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Angler's Entomology Podcast

Welcome to the Angler's Entomology Podcast.  On this podcast and blog, I am documenting my re-entry into the world of entomology.   Join us as my wife and I explore the environment in which trout live and the insects and other creatures that live in and share that space.  This is not just a dry recitation of facts, I hope to bring these creatures alive - show you how they live, what makes them fascinating in their own right, and help you understand how they interact with trout in ways that will help your fishing.  So, please join us.  I hope you enjoy the program...


Selene's Blog and Page for Classic Streamers; and you can finder her interview on the podcast the Liar's Club. 


I'm setting up a new set of Quizizz pages to help you learn about different insect groups.  I'll be honest - the best way to learn insects is to look at a lot of insects.  So, give these a whirl and don't get discouraged if you do poorly.   Just try again every so often.   The quizzes will be tiered- so they will get more detailed and complicated as we increase in levels.   The first ones are just about learning the different orders.    

This first quiz is about identifying the four major aquatic insect orders

Quiz #2 is a continuation on Mayfly, Stonefly, Dragon and Damselfly, and Caddisfly Orders.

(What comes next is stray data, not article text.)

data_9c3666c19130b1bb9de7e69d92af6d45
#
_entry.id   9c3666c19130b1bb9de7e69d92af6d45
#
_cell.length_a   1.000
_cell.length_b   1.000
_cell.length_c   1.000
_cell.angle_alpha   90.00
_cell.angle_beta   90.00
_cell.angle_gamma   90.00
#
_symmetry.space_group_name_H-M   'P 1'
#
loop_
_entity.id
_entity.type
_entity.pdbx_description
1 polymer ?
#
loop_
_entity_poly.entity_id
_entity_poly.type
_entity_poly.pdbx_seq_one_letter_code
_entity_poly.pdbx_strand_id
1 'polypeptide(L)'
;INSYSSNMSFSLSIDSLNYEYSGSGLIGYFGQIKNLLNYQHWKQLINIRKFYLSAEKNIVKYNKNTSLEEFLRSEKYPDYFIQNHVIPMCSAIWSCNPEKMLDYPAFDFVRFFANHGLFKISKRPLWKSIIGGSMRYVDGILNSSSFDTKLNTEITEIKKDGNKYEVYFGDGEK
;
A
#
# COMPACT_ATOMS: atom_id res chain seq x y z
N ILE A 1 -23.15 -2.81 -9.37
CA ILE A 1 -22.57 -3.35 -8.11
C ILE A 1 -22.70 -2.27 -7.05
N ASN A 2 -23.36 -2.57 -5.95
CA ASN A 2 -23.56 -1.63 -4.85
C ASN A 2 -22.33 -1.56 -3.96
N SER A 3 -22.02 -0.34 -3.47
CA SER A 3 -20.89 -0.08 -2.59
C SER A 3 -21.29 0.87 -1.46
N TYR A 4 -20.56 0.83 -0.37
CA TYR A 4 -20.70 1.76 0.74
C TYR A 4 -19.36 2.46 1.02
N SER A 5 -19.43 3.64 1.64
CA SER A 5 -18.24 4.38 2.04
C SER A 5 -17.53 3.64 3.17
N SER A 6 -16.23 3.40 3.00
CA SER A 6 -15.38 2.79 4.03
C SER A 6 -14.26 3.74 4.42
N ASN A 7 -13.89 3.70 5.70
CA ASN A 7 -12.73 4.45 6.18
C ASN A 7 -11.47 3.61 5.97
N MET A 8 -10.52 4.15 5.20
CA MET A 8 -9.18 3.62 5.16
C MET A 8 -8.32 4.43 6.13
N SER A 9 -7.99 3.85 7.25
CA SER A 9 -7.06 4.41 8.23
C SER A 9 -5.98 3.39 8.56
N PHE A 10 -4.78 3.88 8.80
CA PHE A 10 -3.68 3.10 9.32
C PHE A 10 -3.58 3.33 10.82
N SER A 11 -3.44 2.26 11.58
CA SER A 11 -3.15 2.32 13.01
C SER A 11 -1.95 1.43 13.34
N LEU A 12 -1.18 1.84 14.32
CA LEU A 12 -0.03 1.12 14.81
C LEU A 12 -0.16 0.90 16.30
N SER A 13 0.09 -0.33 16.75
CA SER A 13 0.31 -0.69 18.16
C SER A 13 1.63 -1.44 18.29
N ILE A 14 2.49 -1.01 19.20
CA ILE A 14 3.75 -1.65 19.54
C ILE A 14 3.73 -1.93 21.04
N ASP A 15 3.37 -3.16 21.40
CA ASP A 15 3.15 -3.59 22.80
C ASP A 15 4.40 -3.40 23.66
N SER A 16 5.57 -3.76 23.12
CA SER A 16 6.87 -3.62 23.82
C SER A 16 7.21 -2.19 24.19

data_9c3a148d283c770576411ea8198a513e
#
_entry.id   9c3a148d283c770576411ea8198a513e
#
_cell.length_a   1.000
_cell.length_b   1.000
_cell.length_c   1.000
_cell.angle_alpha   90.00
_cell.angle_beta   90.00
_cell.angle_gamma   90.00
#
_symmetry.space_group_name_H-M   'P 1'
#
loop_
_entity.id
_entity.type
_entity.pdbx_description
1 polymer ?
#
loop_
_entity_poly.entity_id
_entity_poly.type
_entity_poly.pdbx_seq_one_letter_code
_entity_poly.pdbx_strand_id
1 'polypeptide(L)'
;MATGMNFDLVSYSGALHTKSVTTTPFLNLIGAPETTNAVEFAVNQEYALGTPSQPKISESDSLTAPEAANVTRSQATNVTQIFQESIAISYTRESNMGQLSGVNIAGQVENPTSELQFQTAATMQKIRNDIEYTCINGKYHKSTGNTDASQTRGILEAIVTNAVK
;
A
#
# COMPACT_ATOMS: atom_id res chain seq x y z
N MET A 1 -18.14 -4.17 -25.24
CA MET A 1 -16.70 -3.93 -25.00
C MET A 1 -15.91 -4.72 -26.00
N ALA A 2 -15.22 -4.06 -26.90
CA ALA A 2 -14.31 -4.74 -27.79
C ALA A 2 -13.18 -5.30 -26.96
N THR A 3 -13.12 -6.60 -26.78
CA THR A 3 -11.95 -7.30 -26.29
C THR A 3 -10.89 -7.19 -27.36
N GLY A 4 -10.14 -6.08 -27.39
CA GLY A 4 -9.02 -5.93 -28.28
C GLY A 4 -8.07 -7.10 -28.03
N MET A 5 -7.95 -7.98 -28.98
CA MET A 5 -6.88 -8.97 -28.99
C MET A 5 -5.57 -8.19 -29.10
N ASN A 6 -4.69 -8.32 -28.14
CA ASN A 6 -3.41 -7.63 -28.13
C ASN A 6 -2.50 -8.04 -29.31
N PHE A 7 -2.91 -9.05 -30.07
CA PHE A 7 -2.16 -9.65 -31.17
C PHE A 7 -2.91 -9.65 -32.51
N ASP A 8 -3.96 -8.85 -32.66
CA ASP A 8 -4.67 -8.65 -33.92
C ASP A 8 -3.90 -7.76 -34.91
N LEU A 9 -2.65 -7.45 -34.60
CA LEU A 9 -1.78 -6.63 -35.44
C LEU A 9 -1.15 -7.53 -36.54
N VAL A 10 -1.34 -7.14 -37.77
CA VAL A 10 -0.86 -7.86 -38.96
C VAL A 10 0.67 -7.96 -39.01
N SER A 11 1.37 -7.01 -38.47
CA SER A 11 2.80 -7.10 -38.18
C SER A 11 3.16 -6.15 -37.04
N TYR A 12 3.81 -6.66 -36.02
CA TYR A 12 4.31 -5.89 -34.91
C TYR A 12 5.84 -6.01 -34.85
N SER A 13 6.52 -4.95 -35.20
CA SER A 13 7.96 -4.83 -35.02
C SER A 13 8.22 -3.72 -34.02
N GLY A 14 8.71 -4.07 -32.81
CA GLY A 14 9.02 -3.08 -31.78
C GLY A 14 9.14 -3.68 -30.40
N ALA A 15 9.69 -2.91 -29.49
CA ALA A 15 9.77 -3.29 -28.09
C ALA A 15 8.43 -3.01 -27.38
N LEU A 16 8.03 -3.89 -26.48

This Quiz includes other orders of insects that are important to anglers, but is only the adults.  


Pics and Patterns for Episode 45: Worms

Mar 10, 2021

Hi folks, 

I debated about even bothering to have a blog post on this subject, since pretty much everyone knows what a worm looks like and the patterns are pretty mundane.  But then I thought, what the heck - and so here you go.  

I'm sorry I don't have any pictures of san juan worms in their natural habitat - things are little frozen up here right now and there isn't much worm activity going on.  But if you google "tubifex" you'll see what these critters are.  

As for earth worms - get a load of this:

Pile o' worms

Yes, Selene and I use worms for composting kitchen garbage.  Works great.   I was hoping to catch some actually mating, so you could see that, but no luck, we think it is too cold in the house.   

San Juan Worms

Ok, as for San Juan Worms (or any worm imitation, honestly, all you need is a hunk of chenille or vernille lashed onto a hook.  Singe the end to taper it and you are good.   The tan one here is described as "earthworm tan" which sounded good to me... 

If you would like to expand your fly selection you can always go the route of a squirmy worm:

Squirmy Worm

Which is literally just squirmy worm material lashed onto a hook with a tail.  I get my squirmy worm material from kids toys, but you can also get it from a fly shop.   I like the clear one as there are lots of worms that don't have a lot of color.  That said, they tend to be smaller.  Hence the following patterns. 

Bead fly

I think you've all seen versions of this before - I like this fly because it sinks well and - in this case is clear, altho, of course, you can use whatever color you want.   It is also simple - not that worm flies are complex.   

But I saw a cool post by a guy on one of the fly tying facebook pages - a guy named Nick Thomas.   He was using this to tie extended bodies on his mayflies, but it also struck me as a great way to tie a small clear worm imitation.  It is just tippet material, wrapped around a needle, boiled for five minutes and tied onto a hook.    We'll see how well it works. 

clear coil worm